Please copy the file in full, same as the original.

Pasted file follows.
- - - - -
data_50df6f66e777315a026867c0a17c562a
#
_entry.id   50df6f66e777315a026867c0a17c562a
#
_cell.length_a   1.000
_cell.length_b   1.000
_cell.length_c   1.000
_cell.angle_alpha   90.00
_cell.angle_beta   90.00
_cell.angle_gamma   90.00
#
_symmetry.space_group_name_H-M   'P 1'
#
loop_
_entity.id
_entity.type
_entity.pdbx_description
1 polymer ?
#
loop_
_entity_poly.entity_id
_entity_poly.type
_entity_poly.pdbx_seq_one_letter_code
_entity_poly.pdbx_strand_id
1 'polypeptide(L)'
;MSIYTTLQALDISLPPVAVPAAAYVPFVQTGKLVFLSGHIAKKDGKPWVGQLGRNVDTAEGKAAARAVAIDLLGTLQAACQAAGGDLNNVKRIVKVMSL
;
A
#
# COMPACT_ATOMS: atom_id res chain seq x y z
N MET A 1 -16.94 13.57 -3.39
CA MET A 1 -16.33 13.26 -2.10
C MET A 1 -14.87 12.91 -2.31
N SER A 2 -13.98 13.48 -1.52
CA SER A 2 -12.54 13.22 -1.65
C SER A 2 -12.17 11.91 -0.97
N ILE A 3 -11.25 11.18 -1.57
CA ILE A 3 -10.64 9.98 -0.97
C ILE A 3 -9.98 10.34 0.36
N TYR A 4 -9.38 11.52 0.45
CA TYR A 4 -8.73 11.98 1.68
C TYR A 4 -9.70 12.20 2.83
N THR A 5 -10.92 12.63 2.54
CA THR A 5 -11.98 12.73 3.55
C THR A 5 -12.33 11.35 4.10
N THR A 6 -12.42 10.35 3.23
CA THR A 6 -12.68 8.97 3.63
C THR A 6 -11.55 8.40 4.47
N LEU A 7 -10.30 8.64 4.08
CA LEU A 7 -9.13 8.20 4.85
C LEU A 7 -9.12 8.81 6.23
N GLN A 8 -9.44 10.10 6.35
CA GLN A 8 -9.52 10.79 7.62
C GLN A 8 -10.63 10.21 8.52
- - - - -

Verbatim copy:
data_50df6f66e777315a026867c0a17c562a
#
_entry.id   50df6f66e777315a026867c0a17c562a
#
_cell.length_a   1.000
_cell.length_b   1.000
_cell.length_c   1.000
_cell.angle_alpha   90.00
_cell.angle_beta   90.00
_cell.angle_gamma   90.00
#
_symmetry.space_group_name_H-M   'P 1'
#
loop_
_entity.id
_entity.type
_entity.pdbx_description
1 polymer ?
#
loop_
_entity_poly.entity_id
_entity_poly.type
_entity_poly.pdbx_seq_one_letter_code
_entity_poly.pdbx_strand_id
1 'polypeptide(L)'
;MSIYTTLQALDISLPPVAVPAAAYVPFVQTGKLVFLSGHIAKKDGKPWVGQLGRNVDTAEGKAAARAVAIDLLGTLQAACQAAGGDLNNVKRIVKVMSL
;
A
#
# COMPACT_ATOMS: atom_id res chain seq x y z
N MET A 1 -16.94 13.57 -3.39
CA MET A 1 -16.33 13.26 -2.10
C MET A 1 -14.87 12.91 -2.31
N SER A 2 -13.98 13.48 -1.52
CA SER A 2 -12.54 13.22 -1.65
C SER A 2 -12.17 11.91 -0.97
N ILE A 3 -11.25 11.18 -1.57
CA ILE A 3 -10.64 9.98 -0.97
C ILE A 3 -9.98 10.34 0.36
N TYR A 4 -9.38 11.52 0.45
CA TYR A 4 -8.73 11.98 1.68
C TYR A 4 -9.70 12.20 2.83
N THR A 5 -10.92 12.63 2.54
CA THR A 5 -11.98 12.73 3.55
C THR A 5 -12.33 11.35 4.10
N THR A 6 -12.42 10.35 3.23
CA THR A 6 -12.68 8.97 3.63
C THR A 6 -11.55 8.40 4.47
N LEU A 7 -10.30 8.64 4.08
CA LEU A 7 -9.13 8.20 4.85
C LEU A 7 -9.12 8.81 6.23
N GLN A 8 -9.44 10.10 6.35
CA GLN A 8 -9.52 10.79 7.62
C GLN A 8 -10.63 10.21 8.52